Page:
Because of the attribution rules mentioned above, taxpayers that hold no direct interest in a foreign corporation, but who are related to parties that do hold significant interests in foreign corporations may be required to file nevertheless. Taxpayers should carefully inspect their holdings so that they are not hit with an unexpected penalty in January. This is especially important given that ignorance of the law generally does not constitute “reasonable cause.”

The 2006 TIGTA audit and the Web site notice seem to indicate that the automatic penalty program covers only the monetary lateness penalties that attach to untimely filed Forms 5471. The monetary penalty for late filing is not the only arrow in the IRS’ quiver. The IRS also can assess penalties for inaccuracy or for incomplete reporting; it also can reduce available foreign tax credits for late filers by up to 10 percent of the available credit.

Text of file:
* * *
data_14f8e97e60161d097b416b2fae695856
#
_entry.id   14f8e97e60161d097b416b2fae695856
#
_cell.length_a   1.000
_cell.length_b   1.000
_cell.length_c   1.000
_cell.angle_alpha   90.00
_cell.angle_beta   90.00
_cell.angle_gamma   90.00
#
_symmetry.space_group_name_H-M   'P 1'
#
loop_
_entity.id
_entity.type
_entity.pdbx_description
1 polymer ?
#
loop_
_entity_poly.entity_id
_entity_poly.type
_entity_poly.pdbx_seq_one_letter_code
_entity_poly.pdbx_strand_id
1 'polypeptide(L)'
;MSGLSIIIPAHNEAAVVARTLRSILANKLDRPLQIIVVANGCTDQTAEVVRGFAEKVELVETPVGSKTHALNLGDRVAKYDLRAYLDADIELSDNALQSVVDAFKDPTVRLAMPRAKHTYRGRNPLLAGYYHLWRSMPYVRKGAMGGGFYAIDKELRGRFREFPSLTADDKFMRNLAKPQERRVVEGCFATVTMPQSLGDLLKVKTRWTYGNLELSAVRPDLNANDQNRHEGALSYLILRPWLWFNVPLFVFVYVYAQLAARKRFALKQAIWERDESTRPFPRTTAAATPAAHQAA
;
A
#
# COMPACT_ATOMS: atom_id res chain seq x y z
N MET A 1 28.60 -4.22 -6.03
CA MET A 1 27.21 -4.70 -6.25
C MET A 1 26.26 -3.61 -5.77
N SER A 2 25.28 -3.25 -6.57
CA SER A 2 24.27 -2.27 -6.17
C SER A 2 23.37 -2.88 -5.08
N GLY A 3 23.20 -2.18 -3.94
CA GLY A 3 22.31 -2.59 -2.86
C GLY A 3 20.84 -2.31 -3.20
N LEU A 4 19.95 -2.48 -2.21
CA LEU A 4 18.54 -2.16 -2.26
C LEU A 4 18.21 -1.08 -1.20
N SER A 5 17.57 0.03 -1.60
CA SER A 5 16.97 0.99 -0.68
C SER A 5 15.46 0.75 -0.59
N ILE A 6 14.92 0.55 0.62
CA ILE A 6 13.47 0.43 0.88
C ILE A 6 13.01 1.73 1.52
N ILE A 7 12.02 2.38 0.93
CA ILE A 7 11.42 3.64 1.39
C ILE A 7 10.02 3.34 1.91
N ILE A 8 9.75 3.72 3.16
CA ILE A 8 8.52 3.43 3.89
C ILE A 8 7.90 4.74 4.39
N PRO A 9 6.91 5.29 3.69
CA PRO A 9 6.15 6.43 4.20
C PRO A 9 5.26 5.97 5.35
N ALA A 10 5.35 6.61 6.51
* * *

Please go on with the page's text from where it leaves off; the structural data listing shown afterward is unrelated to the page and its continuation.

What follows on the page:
The automation of the administration of late filing penalties will free up agents to apply greater scrutiny to Forms 5471, and perhaps increase the taxpayer’s exposure to all of the other penalties. Therefore, on a going-forward basis, taxpayers that regularly and timely report should continue to place strong emphasis on ensuring the accuracy and completeness of their reporting.

Steven D. Bortnick, Gregory J. Nowak and Marc D. Nickel

The material in this publication is based on laws, court decisions, administrative rulings and congressional materials, and should not be construed as legal advice or legal opinions on specific facts. The information in this publication is not intended to create, and the transmission and receipt of it does not constitute, a lawyer-client relationship.